• need to stay calm in the face of ambiguity
  • craft methods to react quickly vs trying to predict


  • Story of Ducati
  • failure can be a good thing, success can be detrimental
    but there is a third way where neither success nor failure has a starring role
  • “innovation drags you into the realm of ambiguity”
  • need to encourage innovation. only way to survive in outsourcing/algorithm world
  • building basic skills vs transfer learning
    basic skills teaches you the basic “how” of doing something – how to hit a golf ball
    transfer teaches you how to be innovating in changing situations – different golf courses, situations
  • rote learning = university lecture
  • “The problem is not with the lecture, but with the idea that receiving information is the key part of learning.” Dominic Lukes
  • “in a work place, the really valuable skill is to be able to approach a problem that doesn’t have a single right answer.” Claire Cook
  • lectures don’t highlight the necessity of stumbling, errors, and luck
  • “Lang’s classrooms are a testing ground for thinking–not accumulating facts much of the world has access to at any time.”
  • techniques to prepare students to face uncertainty
    a) ask students to find/identify mistakes
    b) have students argue on behalf of unfamiliar positions
    c) give students tasks they’ll fail at
  • “designing for productive failure” – insert mistakes – give less feedback – allow to fail – use failure to prepare for uncertainty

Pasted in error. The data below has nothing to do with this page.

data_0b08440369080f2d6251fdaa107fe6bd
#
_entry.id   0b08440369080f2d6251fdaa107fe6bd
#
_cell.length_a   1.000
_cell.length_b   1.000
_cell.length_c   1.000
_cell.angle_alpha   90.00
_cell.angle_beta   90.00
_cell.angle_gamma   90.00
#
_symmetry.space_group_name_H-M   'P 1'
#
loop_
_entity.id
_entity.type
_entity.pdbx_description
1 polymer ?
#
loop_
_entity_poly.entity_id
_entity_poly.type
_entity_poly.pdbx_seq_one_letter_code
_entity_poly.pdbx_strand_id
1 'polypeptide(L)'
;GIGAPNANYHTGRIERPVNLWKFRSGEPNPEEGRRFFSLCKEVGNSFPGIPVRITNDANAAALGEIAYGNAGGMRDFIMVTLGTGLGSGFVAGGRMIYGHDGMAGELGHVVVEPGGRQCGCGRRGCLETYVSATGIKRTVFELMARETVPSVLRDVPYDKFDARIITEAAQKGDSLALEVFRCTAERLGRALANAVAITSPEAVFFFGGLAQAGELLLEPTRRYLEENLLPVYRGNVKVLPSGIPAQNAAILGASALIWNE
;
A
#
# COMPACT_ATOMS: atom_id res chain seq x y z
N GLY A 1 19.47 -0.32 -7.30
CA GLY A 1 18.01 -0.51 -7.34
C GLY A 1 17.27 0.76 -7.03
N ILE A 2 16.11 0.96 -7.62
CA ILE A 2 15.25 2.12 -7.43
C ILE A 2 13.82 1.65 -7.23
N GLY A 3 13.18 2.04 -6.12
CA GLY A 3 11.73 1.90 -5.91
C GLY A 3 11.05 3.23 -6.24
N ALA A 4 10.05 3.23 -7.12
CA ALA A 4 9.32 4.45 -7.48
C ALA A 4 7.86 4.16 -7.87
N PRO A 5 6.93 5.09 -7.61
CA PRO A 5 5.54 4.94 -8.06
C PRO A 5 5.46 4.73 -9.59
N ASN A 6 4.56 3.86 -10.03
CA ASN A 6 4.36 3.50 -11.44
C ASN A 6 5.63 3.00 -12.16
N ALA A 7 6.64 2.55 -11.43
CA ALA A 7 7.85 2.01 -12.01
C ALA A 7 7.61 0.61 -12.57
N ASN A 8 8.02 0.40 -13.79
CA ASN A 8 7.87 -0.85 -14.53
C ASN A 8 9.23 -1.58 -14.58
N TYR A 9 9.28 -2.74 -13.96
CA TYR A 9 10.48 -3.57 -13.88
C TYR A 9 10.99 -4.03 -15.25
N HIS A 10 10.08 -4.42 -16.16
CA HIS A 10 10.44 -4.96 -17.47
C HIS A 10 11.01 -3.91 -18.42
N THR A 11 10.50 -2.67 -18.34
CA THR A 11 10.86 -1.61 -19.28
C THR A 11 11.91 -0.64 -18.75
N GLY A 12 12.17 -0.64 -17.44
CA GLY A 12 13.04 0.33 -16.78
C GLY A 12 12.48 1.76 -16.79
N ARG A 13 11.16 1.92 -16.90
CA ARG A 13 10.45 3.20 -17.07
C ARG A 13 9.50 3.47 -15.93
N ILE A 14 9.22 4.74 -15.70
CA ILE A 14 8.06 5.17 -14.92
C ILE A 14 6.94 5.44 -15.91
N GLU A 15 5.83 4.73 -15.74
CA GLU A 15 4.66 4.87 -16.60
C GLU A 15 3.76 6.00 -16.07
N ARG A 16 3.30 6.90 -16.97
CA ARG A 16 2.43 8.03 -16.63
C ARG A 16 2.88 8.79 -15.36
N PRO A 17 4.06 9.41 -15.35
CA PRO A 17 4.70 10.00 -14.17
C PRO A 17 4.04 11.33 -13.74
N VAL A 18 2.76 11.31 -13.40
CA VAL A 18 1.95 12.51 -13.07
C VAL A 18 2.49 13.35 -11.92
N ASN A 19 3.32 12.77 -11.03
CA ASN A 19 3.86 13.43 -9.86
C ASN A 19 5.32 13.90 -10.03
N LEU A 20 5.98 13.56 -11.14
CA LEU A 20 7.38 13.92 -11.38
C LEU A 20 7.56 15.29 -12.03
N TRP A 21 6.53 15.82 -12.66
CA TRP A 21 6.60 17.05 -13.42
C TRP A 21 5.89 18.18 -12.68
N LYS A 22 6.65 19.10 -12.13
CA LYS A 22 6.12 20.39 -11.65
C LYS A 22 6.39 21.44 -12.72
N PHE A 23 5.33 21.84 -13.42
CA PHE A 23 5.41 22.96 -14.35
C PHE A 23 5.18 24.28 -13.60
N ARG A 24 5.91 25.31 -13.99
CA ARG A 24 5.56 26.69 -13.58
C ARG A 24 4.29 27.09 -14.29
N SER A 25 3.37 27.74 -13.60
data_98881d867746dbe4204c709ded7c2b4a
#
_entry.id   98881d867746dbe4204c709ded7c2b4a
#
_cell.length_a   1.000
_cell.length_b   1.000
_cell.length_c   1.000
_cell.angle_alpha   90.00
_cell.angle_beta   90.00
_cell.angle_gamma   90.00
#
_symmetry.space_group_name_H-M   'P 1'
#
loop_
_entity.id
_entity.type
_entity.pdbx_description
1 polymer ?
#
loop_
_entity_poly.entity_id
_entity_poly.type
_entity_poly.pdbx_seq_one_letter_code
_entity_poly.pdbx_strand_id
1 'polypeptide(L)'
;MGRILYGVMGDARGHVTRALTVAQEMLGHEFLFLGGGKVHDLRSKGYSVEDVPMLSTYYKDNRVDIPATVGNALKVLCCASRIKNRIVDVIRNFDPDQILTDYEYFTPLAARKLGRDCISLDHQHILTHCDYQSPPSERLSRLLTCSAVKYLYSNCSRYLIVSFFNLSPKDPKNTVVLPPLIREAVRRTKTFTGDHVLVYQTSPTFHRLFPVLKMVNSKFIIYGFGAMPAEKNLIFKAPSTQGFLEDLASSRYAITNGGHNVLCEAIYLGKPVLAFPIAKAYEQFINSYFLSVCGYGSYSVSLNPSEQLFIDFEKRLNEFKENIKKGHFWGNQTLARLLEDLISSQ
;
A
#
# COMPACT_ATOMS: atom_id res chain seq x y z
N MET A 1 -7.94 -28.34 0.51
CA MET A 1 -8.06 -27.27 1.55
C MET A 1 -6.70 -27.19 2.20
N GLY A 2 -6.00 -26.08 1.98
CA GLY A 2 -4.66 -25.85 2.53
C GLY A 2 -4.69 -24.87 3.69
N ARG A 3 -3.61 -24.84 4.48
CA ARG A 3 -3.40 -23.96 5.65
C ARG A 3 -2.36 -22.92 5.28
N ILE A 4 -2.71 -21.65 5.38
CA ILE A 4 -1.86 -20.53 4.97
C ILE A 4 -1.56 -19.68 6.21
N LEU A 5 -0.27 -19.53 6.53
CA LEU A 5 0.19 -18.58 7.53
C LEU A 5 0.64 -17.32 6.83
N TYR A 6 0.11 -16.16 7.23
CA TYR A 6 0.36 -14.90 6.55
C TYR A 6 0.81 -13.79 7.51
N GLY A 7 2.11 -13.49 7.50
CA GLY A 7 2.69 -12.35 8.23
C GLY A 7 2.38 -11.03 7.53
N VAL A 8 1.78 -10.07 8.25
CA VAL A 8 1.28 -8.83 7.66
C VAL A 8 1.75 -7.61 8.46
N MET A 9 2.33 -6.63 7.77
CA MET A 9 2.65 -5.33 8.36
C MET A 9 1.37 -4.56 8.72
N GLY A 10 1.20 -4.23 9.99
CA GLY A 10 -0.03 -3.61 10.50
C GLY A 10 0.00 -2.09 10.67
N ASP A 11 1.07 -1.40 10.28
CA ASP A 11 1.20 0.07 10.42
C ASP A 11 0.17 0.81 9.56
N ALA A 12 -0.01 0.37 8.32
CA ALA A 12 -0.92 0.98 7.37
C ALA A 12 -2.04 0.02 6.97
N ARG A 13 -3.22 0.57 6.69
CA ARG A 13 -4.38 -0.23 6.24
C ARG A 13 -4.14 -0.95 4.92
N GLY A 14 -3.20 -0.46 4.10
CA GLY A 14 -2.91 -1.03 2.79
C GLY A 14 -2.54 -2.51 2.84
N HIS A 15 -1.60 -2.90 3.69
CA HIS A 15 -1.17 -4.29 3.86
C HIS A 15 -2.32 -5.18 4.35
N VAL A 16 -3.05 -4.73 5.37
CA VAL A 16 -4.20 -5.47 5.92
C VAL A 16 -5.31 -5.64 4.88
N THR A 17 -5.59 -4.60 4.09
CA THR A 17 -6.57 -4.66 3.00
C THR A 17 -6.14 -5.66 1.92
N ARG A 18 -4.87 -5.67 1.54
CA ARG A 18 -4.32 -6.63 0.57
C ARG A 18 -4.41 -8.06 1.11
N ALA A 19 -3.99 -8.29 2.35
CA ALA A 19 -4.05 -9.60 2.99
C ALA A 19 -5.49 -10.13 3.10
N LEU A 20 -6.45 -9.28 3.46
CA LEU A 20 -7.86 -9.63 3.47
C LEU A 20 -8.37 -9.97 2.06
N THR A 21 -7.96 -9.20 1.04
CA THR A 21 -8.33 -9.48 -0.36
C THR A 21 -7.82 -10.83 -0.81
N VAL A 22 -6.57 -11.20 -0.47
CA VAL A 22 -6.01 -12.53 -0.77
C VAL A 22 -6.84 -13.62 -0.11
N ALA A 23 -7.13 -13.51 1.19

• comfort with confusion, ability to admit when wrong,w illing to take risks – these are all emotional skills
  • “in a bad mood, people run to the familiar
    in a happy mood, lose taste for the recognizable”
    upbeat turns confusing into interesting
  • Myers et al, studies on when people learn from failure & when they don’t
  • “it was a mistake to deflect blame for failure. Also a mistake to be too self-congrulatory if you got it right.”
    early victories led Ducati to stop learning
  • “You look at the data when you want to understand what’s going wrong
    You don’t look at the data because you wnat to understand why you’re performing well.”
  • “People are more likely to respect causal ambiguity when they fail than when they succeed.”
  • Hedonic bias: we take credit for success and ding-ding-ding-blame-others for failure
  • improvements depend on accepting that we have more to learn